|U.S. National Register of Historic Places|
|U.S. National Historic Landmark District|
|Location:||Cherry and W Sts.
Port Townsend, Washington
|Architect:||US Government War Dept.|
|Governing body:||Washington State Parks and Recreation Commission|
|Added to NRHP:||March 15, 1974 |
|Designated NHLD:||December 8, 1976|
Fort Worden is a fort and Fort Worden State Park is a state park that it includes it, located in Port Townsend along Admiralty Inlet in the U.S. state of Washington. It is situated on 433 acres (175 ha) originally built as a United States Army installation for the protection of Puget Sound. Fort Worden was named after U.S. Navy Rear Admiral John Lorimer Worden, commander of the USS Monitor during the American Civil War.
Fort Worden was an active US Army base from 1902 to 1953. It was purchased by the State of Washington in 1957 to house a juvenile detention facility. In 1971, use was transferred to the Washington State Parks and Recreation Commission and Fort Worden State Park was opened in 1973.
Admiralty Inlet was considered so strategic to the defense of Puget Sound in the 1890s that three forts, Fort Worden, Fort Flagler, and Fort Casey, were built at the entrance with huge guns creating a "Triangle of Fire" that could theoretically thwart any invasion attempt by sea. Fort Worden, on the Quimper Peninsula, at the extreme northeastern tip of the Olympic Peninsula, sits on a bluff near Port Townsend, anchoring the northwest side of the triangle.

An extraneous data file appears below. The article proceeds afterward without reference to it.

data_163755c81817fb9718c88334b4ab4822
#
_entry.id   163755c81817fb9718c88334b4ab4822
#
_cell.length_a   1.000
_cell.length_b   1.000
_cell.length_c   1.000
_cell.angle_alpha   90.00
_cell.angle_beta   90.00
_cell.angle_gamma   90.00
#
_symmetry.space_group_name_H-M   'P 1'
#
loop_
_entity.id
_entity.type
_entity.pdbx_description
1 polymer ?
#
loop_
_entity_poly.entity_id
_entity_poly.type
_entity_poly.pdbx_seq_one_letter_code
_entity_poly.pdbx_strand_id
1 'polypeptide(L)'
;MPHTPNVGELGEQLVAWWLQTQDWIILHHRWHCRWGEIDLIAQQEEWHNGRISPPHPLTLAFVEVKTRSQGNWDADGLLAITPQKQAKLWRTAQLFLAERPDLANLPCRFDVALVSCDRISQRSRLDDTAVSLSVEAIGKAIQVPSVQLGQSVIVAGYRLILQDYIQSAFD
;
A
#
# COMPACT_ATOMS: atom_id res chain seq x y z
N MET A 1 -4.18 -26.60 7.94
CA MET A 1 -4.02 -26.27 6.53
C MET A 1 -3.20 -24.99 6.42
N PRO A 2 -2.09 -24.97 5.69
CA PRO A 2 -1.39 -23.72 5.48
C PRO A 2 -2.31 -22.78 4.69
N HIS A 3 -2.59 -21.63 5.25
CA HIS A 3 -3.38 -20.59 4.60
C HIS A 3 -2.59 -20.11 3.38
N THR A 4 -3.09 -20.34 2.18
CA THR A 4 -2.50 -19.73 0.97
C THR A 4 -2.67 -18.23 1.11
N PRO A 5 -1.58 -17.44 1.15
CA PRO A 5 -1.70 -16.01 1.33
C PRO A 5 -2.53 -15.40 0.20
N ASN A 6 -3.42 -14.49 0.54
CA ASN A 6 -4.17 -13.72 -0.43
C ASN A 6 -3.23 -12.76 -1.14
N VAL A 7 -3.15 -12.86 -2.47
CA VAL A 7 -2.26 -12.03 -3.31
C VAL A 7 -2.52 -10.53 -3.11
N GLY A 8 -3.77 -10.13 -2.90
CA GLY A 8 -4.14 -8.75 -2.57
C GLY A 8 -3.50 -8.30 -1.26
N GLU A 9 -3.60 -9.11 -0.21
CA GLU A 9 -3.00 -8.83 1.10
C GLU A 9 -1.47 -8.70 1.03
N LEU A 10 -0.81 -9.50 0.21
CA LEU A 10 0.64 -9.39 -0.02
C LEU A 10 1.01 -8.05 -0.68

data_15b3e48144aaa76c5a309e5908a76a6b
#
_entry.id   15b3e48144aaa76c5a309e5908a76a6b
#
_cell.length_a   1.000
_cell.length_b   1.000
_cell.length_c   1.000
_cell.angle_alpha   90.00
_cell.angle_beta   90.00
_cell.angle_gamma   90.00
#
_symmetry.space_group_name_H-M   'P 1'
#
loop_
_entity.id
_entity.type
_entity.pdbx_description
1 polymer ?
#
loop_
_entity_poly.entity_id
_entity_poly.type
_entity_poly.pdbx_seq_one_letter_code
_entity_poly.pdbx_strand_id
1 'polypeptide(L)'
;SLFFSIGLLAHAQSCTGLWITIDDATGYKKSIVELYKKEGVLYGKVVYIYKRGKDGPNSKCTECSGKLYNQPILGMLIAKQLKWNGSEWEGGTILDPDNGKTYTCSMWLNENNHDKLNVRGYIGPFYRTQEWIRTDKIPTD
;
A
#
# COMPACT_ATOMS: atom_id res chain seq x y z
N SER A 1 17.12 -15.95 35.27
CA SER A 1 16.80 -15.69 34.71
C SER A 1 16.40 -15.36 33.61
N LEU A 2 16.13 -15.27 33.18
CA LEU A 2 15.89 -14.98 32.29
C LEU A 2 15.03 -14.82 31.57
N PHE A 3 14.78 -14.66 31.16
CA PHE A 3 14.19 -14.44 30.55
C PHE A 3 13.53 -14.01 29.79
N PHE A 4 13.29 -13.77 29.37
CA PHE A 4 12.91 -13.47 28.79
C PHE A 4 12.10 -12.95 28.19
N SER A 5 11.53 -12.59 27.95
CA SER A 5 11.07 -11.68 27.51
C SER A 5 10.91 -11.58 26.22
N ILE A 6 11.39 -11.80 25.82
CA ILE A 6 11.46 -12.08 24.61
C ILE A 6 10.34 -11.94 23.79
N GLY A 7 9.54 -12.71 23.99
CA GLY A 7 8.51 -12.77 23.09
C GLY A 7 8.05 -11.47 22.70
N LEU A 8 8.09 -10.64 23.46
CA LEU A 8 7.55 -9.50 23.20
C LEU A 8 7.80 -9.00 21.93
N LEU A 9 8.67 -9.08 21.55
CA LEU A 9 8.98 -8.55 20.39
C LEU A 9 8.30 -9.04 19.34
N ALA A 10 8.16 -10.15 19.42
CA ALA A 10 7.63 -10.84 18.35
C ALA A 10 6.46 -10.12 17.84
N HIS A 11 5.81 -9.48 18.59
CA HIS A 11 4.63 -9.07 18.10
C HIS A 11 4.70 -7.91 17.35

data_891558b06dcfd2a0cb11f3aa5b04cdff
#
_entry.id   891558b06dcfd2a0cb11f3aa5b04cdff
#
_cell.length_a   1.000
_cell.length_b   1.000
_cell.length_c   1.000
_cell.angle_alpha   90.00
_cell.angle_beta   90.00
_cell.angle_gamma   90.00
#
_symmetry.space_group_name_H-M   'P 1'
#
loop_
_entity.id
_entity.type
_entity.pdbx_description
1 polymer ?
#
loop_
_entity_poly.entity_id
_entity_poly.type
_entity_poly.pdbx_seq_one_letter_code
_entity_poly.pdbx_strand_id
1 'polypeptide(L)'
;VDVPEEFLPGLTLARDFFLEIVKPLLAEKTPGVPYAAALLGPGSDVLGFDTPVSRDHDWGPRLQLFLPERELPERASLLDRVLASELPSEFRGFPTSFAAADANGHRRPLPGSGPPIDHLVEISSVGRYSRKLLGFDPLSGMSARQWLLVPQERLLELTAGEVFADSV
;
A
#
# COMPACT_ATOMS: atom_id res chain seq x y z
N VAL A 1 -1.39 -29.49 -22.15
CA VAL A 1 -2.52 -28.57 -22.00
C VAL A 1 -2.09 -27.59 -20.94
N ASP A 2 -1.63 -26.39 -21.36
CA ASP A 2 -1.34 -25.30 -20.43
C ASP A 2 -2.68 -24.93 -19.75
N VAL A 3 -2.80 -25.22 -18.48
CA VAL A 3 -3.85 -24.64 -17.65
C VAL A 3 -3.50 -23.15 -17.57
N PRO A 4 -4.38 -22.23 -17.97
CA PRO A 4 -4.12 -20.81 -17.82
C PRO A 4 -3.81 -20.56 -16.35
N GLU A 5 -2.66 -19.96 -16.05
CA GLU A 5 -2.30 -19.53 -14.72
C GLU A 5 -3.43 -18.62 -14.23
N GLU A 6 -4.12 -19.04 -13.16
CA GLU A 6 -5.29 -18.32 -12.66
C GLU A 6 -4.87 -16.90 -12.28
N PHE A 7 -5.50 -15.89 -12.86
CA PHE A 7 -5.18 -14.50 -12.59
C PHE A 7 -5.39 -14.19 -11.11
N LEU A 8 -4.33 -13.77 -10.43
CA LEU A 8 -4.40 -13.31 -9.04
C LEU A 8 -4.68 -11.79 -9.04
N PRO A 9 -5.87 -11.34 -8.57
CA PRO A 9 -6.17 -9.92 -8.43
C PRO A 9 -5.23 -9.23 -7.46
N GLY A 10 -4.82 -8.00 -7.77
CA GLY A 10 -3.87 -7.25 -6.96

Fort Worden was one of three artillery installations built around Admiralty Inlet at the beginning of the 20th century to protect Puget Sound from hostile naval activity. Though its guns never fired a hostile shot and were removed during World War I for use in Europe, Fort Worden was used for training a variety of military personnel and for other defense purposes. These three posts, established in the late 1890s, became the first line of a fortification system known as the "Triangle of Fire" and were designed to prevent a hostile fleet from reaching such targets as the Puget Sound Naval Shipyard and the cities of Seattle, Tacoma and Everett.
Construction on Fort Worden began in 1897 and continued in one form or another until the fort was closed in 1953.
Construction work on the initial fortifications above Point Wilson were delayed until July 1897. The property was privately owned and the government had to clear title to the land through condemnation proceedings. The Army Corps of Engineers took charge of building the construction dock, warehouses, and a tramway to haul concrete for the gun emplacements from the dock to the mixing plant. To meet construction needs, the Army laid a pipeline from Port Townsend and pumped water into large storage tanks inside the fort. The arrival of wet winter weather slowed progress on the batteries. It took 200 men almost three years to complete the excavation and concrete work for the gun emplacements.